USDA plans hemp survey • Colorado adopts equity rules • Maine’s first sales • New Jersey cannabis vote draws $1.3M • & more…

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USDA plans to survey thousands of hemp producers. 

The USDA has published a notice in the Federal Register indicating that it plans to conduct a “survey of hemp producers and production trends,” as it is “necessary to develop an understanding of the industry across the country.” There is a 60-day public comment window on this proposal. 

The plan is for the University of Kentucky to develop the survey and for the National Association of State Departments of Agriculture to administer it through the individual state departments. The USDA estimates that 18,000 hemp producers will respond. 

The survey’s first section will ask about “production location, licensed acreage, planted acreage, and harvested acreage by end-use.”

The second section will ask about “production costs and practices” and “dives deeper into the production costs for hemp and asks specific questions about the types of hemp.” The types of data would include “input costs including seed, labor, fertilizer, licensing fees, and testing.”

The third section will look at “contracting and marketing practices,” including “farmgate pricing by end use, contract usage, contract structure, and storage.”

And the final section will gather demographic information. 

New Jersey adult use supporters and opponents have spent $1.3 million. 

So far, three groups focused on next month’s adult use vote in New Jersey have raised (and spent) money, according to a report released this week by the New Jersey Election Law Enforcement Commission. This is the first report that reveals who is spending on the issue and how much. 

The two groups in favor are: Building Stronger Communities Action Fund Inc. ($700,100) and NJ CAN 2020 ($574,558). The group opposed is: Don’t Let NJ Go to Pot Inc. ($9,688). The total raised comes to $1,284,346.

The Scotts Company (Scotts Miracle-Gro) gave every penny raised by the first pro fund (except for $100) and $100,000 to the second fund. Its total contribution came to $800,000 of the total. 

(According to ELEC, Scotts also spent $180,000 on lobbying between 2017-2019, as the legislature was considering legalization, just before they kicked the question to voters.)

The second top donor on the pro side is the ACLU of New Jersey, which gave the second pro fund $323,446.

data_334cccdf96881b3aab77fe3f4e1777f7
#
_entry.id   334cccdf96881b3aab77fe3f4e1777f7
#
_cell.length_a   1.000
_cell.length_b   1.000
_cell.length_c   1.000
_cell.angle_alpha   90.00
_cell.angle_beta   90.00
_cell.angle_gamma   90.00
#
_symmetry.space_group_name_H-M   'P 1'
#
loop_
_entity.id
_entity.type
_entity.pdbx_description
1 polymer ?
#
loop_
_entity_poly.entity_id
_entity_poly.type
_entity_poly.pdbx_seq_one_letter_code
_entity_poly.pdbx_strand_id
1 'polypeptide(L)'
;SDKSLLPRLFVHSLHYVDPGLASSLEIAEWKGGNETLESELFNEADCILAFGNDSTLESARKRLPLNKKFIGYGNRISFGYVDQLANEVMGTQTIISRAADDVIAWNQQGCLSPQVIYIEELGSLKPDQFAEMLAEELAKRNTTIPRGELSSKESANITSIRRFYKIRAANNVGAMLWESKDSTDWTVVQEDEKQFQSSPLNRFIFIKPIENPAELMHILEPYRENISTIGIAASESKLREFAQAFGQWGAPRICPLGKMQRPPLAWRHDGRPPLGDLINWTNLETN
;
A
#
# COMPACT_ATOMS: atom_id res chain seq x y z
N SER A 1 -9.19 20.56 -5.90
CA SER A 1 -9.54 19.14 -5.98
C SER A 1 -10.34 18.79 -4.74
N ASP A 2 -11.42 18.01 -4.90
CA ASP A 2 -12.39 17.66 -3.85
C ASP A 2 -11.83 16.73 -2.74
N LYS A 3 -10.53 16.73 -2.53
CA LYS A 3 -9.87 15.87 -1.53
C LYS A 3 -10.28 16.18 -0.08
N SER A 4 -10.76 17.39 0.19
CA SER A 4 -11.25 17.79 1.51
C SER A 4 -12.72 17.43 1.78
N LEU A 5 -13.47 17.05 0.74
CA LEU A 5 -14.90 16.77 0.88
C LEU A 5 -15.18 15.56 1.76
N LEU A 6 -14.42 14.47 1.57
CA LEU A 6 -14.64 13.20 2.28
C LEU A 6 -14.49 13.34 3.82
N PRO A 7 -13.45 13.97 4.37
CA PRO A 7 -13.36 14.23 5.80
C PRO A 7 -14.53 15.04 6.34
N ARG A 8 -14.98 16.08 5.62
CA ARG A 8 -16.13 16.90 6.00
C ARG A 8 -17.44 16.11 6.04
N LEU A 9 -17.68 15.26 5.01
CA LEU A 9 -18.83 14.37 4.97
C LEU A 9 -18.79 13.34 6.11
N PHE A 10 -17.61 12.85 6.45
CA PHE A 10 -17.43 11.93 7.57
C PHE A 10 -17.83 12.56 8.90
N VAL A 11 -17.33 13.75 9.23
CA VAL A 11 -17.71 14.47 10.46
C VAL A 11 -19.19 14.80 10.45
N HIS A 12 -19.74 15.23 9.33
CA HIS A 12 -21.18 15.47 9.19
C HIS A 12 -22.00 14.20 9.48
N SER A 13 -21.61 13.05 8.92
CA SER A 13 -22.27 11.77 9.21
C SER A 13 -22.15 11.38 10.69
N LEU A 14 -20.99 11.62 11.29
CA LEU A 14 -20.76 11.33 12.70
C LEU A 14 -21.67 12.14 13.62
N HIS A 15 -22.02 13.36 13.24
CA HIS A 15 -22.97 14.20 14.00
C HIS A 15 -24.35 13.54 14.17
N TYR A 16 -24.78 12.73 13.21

The executive director of ELEC noted in the report that this raise is historic. 

“Unlike states like California, which have laws that make it easy to put public questions before voters,just a handful of New Jersey referendum elections have drawn heavy spending,” said Jeff Brindle. “Whether or not this year’s ballot question election turns out to be a true blockbuster in terms of funds spent, early reports show it already is among the top ten ballot questions in the state’s history.”

+ More: Read Cannabis Wire’s recent coverage of the forthcoming vote here.

Maine’s first (long) weekend of adult use cannabis sales. 

Nearly four years after voters approved adult use cannabis at the ballot box, Maine’s adult use sales officially launched on October 9. The total from the long weekend? $258,411.58. 

That’s from 6,430 transactions, yielding the state $25,841.16 in taxes. 

If you’re thinking that’s low: yes, it is. The entire state (and it’s a big-ish state) has 1.3 million residents. If you look at the first three days of adult use sales in, say, Illinois (population 12.7 million), which launched in January of this year, it’s the following: 

• Day 1: $3,176,256.71 (77,128 transactions)

• Day 2: $2,252,586.51 (56,762 transactions)

• Day 3: $2,209,065.01 (55,161 transactions)

Colorado adopts permanent rules on residency requirements and social equity. 

On October 9, Colorado’s Marijuana Enforcement Division filed permanent rules, including those on HB20-1080, which eliminates the residency requirements for employees of licensed cannabis businesses, and HB20-1424, a bill aimed at providing “direction and authority” to create a social equity program. These rules will take effect on January 1. 

+   More: Read Cannabis Wire’s extensive coverage of Colorado’s efforts to establish a social equity program herehere, and here.

Supreme Court says no to cannabis rescheduling case.

As we noted in our newsletter last week, the US Supreme Court was deciding whether to review and move forward to hear Washington v. Barr. A group of plaintiffs filed their appeal in July 2020, which challenged the constitutionality of the federal criminalization of cannabis. Specifically, its place on Schedule I of the Controlled Substances Act.

This week, the Court decided no. You can see that decision here.

France’s medical cannabis experiment takes a big step forward.

The government issued a decree last week that marks the official OK for the country’s medical cannabis pilot program, in which 3,000 patients could participate. 

+   More: In case you missed it, Cannabis Wire has been covering the path to this point in France. We also published a deep-dive on cannabis pilot programs taking place across Europe.

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